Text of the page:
Near the Angolan border, UNHCR is working urgently on new sources of water for 43,000 Angolan refugees in Kisenge, where eight of 18 water holes have recently dried up. UNHCR has previously had to make local food purchases to supply the remote sites. And in the northern town of Mbandaka, staff from Kinshasa are currently evaluating a project where a small group of Rwandans and Burundi who have chosen not to repatriate are given agricultural tools, shelter material and food in place of continued assistance. The programme could be extended to other isolated locations.
The civil wars in neighbouring Republic of Congo and Angola have created an almost continuous cycle of population movements in the DRC's western Bas-Congo province. While only a few hundred Congolese crossed into Bas-Congo during October, humanitarian conditions in Congo's Pool region, south-west of Brazzaville, are dire and more arrivals are likely. Mortality among the newest refugees exceeds six per 10,000/day - half that level is considered catastrophic. Congolese refugees are also at risk because DRC authorities suspect that members of the Congolese Ninja militia (who support the former prime minister) are slipping in with refugees. UNHCR protection staff have intervened on numerous occasions to ensure proper treatment of Congolese nationals.
With the economic strains caused by the continuing civil war in the DRC and the concern that fighters from the civil wars to the north and south will lead to insecurity in the Bas-Congo, populations are also leaving the area. An operation begun in April after UNHCR was petitioned by refugees to help them repatriate by bypassing the dangerous Pool region has to date assisted more than 40,000 Congolese return to Brazzaville. In early October, UNHCR staff in the DRC operated two repatriation convoys carrying 700 returnees to the Angolan territory of Cabinda.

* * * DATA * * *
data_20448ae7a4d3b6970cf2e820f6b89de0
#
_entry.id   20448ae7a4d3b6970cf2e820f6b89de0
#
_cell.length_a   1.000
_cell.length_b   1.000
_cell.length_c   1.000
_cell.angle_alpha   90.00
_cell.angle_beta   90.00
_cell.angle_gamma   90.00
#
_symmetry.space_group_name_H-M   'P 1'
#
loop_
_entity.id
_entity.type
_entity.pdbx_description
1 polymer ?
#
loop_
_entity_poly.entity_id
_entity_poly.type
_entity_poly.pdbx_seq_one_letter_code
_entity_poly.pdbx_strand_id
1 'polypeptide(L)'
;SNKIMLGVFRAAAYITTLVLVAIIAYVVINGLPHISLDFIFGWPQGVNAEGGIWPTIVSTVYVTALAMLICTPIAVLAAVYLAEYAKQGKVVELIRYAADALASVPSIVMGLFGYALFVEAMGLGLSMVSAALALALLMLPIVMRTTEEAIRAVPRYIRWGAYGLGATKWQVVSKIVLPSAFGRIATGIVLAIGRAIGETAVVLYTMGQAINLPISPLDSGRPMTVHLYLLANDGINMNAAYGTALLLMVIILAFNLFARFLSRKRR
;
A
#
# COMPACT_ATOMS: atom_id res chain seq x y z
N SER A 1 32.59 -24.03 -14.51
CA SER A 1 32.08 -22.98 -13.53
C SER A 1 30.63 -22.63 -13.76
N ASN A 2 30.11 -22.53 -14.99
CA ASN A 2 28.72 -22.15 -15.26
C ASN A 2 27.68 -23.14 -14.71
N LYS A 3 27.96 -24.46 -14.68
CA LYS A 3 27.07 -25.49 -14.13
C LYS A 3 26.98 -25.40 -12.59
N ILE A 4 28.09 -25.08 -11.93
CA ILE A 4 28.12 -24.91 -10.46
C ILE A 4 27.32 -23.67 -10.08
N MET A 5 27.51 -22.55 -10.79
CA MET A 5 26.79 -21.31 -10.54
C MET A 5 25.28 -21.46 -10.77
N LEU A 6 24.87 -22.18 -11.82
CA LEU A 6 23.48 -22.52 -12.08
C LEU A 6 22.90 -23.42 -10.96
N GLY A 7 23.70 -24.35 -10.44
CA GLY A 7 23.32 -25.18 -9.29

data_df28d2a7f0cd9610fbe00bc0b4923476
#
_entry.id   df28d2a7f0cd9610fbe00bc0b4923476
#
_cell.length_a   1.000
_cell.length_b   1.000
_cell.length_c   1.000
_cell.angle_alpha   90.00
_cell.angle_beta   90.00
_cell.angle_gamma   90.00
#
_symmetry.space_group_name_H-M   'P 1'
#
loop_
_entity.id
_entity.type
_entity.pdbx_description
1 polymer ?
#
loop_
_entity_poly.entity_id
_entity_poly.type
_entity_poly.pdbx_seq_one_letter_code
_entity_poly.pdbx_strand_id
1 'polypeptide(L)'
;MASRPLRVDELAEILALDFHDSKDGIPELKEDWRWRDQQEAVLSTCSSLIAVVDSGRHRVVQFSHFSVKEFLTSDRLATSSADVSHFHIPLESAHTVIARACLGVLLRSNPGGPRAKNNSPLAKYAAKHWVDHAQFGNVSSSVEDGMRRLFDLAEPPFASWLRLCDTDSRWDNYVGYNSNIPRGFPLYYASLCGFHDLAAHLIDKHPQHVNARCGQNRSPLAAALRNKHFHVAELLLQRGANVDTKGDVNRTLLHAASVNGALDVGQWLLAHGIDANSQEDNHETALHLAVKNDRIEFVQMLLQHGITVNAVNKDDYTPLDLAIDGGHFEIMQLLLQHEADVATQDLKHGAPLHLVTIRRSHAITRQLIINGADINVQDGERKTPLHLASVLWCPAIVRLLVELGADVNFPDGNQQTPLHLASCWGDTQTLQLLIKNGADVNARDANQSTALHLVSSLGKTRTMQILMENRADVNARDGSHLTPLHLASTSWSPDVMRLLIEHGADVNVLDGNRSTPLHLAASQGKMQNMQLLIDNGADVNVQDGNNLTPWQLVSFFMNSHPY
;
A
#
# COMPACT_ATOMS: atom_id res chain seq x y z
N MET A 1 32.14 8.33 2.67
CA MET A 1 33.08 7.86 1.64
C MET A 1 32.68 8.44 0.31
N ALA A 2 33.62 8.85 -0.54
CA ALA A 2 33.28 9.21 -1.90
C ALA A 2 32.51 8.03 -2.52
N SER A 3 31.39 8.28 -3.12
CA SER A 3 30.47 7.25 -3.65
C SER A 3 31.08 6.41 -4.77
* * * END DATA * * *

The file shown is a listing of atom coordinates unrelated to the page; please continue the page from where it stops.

During September, a U.N. inter-agency mission was able for the first time to travel to the Republic of Congo's Pool region by road. As many as 300,000 Congolese were estimated to be displaced in the area, many in a life-threatening state of malnutrition.
In Brazzaville itself, UNHCR and government officials have selected host villages and completed preparations for the local integration of up to 7,000 Rwandan and Burundi refugees who reached Congo in mid-1997 after walking across the DRC. The final phase of a local settlement programme is scheduled to get underway in November after the process is explained to refugees and host communities. UNHCR aid will go to both individual refugees and the villages.
Villages along Gabon's border with the Republic of Congo have been bracing for a large influx of people fleeing the Congolese civil war since several thousand refugees first arrived in Gabon in June. UNHCR registered more than 10,000 Congolese who have come forward for aid in the border provinces of Haut Ogoue and Nyanga and in the capital, Libreville. Local officials say the number of Congolese who have crossed the forested border is probably much higher.
UNHCR and partners are digging wells and latrines and improving temporary shelters in several rural locations. Food has been purchased locally for refugees. In Libreville, UNHCR is ensuring that the 3,000 Congolese who have made their way to the city have proper identification cards and access to medical care.